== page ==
AMD Phenom II X4 980 Black Edition Review: Last of the Breed
Phenom II End of Line
It was January, 2009 when AMD released their first 45 nm product to the desktop market. While the server market actually received the first 45 nm parts some months earlier, they were pretty rare until AMD finished ramping production and was able to release the next generation of Phenom parts into the wild. The Phenom II proved an able competitor to Intel’s seemingly unstoppable Core 2 architecture. While the Phenom II typically had to be clocked slightly higher than the competing products, they held up well in terms of price and performance.
AMD was finally able to overcome the stigma of the original Phenom launch, which was late, slow, and featured that wonderful revision B2 bug. The Phenom II showed none of those problems, per clock performance was enhanced, and the chips were able to run at speeds of 3.0 GHz. These chips were able to hit speeds of 4+ GHz on water cooling, and 5+ GHz using LNO2. AMD seemed finally back in the game. The Phenom II looked to propel AMD back into competitiveness with Intel, and the leaks pertaining to the 6 core versions of the architecture only made consumers all the more excited for what was to come.
Unfortunately for AMD things did not turn out as rosy as they had hoped. Intel released the i7 based CPUs and these redefined power and performance. Even though the i7 part was similar in die size and transistor count, the design of the Intel part was a generation ahead of what AMD had just put out. The Phenom II was quickly overshadowed. Not to fear though, as it was thought that AMD would be the first to release a desktop 6 core processor! Well, that turned out to be wishful thinking as well. Intel was able to release their 32 nm, 6 core part several months before AMD was able to get out the Phenom II X6 1090T. This double whammy must have been similar to hearing helicopters swooping into the high rent district of Abbottabad.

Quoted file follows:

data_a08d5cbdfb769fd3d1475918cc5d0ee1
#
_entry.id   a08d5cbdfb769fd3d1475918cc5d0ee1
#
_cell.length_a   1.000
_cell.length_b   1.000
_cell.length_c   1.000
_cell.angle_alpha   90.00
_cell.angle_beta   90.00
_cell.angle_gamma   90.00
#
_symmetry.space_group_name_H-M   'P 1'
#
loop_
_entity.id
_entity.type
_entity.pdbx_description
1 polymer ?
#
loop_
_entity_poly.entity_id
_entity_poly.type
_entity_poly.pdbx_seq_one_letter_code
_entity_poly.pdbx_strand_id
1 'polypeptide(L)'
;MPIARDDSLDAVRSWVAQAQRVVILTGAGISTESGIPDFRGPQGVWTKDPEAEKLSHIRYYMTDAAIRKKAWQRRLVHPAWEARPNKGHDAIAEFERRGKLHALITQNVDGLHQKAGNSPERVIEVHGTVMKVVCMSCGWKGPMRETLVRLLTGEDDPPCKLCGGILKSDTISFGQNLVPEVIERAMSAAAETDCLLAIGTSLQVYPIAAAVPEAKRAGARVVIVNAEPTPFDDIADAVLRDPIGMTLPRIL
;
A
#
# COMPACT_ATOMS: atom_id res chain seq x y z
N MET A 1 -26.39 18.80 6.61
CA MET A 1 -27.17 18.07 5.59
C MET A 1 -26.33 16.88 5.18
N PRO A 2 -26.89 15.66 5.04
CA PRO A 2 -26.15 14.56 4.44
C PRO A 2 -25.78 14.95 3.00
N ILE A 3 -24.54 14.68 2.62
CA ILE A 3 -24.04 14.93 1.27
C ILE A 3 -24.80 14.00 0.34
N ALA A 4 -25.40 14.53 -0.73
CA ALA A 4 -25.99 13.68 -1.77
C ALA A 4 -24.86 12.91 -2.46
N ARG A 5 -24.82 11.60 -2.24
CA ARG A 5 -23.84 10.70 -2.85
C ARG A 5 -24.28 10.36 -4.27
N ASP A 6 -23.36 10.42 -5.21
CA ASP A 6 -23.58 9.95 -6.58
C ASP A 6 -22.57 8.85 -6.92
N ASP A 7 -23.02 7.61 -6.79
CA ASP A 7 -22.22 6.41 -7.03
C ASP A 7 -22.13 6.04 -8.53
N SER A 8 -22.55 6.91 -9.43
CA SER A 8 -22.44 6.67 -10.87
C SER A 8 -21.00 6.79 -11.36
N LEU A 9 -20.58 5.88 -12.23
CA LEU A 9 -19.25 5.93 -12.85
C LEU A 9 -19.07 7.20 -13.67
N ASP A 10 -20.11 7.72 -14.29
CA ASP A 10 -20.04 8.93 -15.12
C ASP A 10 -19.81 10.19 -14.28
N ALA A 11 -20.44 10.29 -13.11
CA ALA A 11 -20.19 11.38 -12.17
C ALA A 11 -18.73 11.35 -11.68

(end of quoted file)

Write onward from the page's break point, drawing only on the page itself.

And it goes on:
Oh hey, remember me?
Admittedly, the Phenom II and the derivative Athlon II have kept AMD afloat through these rather hard times. We must also consider that the overall performance of these parts is not as bad as we have seen historically. Products like the K6 vs. Pentium 2 come to mind, especially when Intel was able to crank the clockspeed up well past 300 MHz and AMD had major issues getting 250 nm parts up and running. AMD has also been able to compete in the price/performance arena pretty effectively over the past two years. The 800 series chipsets from AMD have done very well for them, and considering the issues that the second generation i7 architecture from Intel suffered upon their release, AMD’s boat has been kept afloat long enough to get ready to deliver their upcoming 32 nm parts.
The Last Release Before Bulldozer and Llano
AMD will not shut down 45 nm production anytime soon. The Phenom II and Athlon II series have done very well for AMD, and it will take a while to ramp up production of Llano (32 nm APU) and Bulldozer (32 nm performance) processors. We do not have an official release date for these products, but we do expect them this summer. A few months back AMD released a new member of the Phenom II family with the Phenom II X4 975, but due to its very odd timing, and lack of any significant performance improvement over the previous X4 970 (there is a 100 MHz difference between the two), we were unable to provide a review for said product. We were not the only ones.